However, subsequent experimental research on the semantic interference effect in the PWI task using the dual-task design showed diverging results. On the one hand, the semantic interference effect and the SOA effect were reported to be underadditive by Ayora et al.  and Van Maanen, van Rijn, and Taatgen , supporting a perceptual encoding locus of the semantic interference effect in PWI. On the other hand, the semantic interference effect and the SOA effect were reported to be additive by Schnur and Martin  and Piai, Roelofs, and Schriefers , which speaks in favour of a word planning locus of the semantic interference in PWI. Moreover, Piai et al.  observed that the magnitude of the Stroop-like effect did not differ between SOAs for both PWI and Stroop (i.e., the Stroop-like and SOA effects were additive in both tasks) using a single group of participants performing both tasks. This similarity in RT effects between tasks is in line with the observation from ERP studies that the Stroop-like effect in both Stroop and PWI is reflected in the N400, suggesting that word planning rather than perceptual encoding is the locus of the effect in both tasks (e.g., [26,29,39]). Moreover, Piai et al.  argued that different groups of participants may adopt different processing strategies in dual-task performance (cf. ), which may explain the diverging results (i.e., additive vs. underadditive effects).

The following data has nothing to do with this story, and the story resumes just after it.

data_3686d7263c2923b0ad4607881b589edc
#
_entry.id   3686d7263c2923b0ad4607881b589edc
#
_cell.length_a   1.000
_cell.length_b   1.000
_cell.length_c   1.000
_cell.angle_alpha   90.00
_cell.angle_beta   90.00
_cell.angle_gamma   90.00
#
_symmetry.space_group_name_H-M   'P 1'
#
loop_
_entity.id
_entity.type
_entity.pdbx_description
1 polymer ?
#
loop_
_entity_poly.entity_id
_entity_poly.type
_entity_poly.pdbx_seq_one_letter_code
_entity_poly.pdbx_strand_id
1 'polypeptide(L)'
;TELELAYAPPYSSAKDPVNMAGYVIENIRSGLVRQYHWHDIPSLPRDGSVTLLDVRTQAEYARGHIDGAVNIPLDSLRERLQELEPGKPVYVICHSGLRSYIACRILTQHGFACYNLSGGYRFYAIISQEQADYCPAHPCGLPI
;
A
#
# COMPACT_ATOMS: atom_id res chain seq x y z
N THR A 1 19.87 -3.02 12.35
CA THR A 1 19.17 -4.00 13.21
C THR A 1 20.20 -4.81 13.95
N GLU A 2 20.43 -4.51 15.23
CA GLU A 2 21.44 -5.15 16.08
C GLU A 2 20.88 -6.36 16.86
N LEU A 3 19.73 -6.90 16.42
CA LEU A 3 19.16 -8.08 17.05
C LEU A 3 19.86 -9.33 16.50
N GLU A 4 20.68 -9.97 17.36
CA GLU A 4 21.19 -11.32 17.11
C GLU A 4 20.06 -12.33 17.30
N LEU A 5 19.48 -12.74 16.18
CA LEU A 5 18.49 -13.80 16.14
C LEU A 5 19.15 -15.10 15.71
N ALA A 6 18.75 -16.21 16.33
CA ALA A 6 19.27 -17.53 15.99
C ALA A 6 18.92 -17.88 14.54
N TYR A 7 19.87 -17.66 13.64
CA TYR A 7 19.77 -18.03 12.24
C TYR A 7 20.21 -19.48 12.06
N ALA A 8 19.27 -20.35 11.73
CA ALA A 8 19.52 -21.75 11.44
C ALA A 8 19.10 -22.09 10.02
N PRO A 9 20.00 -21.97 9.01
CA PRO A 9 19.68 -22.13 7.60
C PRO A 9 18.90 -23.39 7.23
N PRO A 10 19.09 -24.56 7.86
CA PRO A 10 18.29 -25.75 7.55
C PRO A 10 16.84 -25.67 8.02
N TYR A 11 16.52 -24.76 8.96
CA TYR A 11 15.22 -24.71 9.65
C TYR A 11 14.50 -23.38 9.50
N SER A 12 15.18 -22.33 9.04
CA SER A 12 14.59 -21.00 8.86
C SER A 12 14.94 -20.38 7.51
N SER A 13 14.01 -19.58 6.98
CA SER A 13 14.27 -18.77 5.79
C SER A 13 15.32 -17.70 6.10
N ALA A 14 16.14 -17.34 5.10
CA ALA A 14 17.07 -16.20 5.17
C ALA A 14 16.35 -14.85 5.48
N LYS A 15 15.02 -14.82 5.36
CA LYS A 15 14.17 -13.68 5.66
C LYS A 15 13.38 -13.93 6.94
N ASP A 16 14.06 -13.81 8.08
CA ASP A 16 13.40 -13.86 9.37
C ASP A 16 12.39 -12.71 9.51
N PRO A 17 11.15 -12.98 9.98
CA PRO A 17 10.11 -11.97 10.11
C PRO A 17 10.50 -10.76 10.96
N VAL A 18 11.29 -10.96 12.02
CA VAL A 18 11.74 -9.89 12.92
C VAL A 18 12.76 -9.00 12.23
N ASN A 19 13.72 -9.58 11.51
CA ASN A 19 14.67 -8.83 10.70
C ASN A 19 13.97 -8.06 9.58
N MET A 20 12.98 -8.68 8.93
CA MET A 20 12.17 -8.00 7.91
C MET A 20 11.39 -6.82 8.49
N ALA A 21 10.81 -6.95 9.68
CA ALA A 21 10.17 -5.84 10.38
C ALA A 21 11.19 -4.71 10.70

To summarize, extant studies report inconsistent results and entail different loci of semantic interference for the PWI task: either early, linked to the perceptual encoding stage [17,18,30], or later, linked to word planning [37,38]. In contrast, the evidence concerning the Stroop-like effect in colour naming is consistent [34,38], and suggests a locus of the effect in word planning.
The present study
Because of the discrepancy in empirical results, researchers still have not found agreement on the functional locus of Stroop-like effects in the PWI and colour-word Stroop tasks (e.g., [5,16–18]). One of the main reasons why it has not been possible to adjudicate between the perceptual encoding and the word planning accounts is that the data sets used for comparisons between Stroop and PWI are usually from different studies, which means that different participant groups and sometimes different experimental parameters, stimulus type sets, and even experimental contrasts are involved. For instance, Dell’Acqua et al.  compared the underadditivity of the semantic interference effect and the SOA effect that they obtained in their PWI study with the additivity of the Stroop-like effect and the SOA effect reported by Fagot and Pashler  to motivate their conclusion of a different locus of the effects in the Stroop and the PWI tasks. Likewise, the computational study of Van Maanen et al.  involved a direct comparison between the dual-task data of Fagot and Pashler  (a Stroop-like effect in the Stroop task performed by American participants) and the dual-task data of Dell’Acqua et al.  (a semantic interference effect in the PWI task performed by Italian participants). The difference in participant groups (American vs. Italian) and experimental contrasts (semantic vs. Stroop-like) seems problematic, given that Piai et al.  observed that the magnitude of the Stroop-like effect did not differ between SOAs for both PWI and Stroop using a single group of (Dutch) participants performing both Stroop and PWI tasks. As indicated, Piai et al.  argued that different participant groups may adopt different processing strategies in dual-task performance, explaining the discrepancy in empirical results between studies.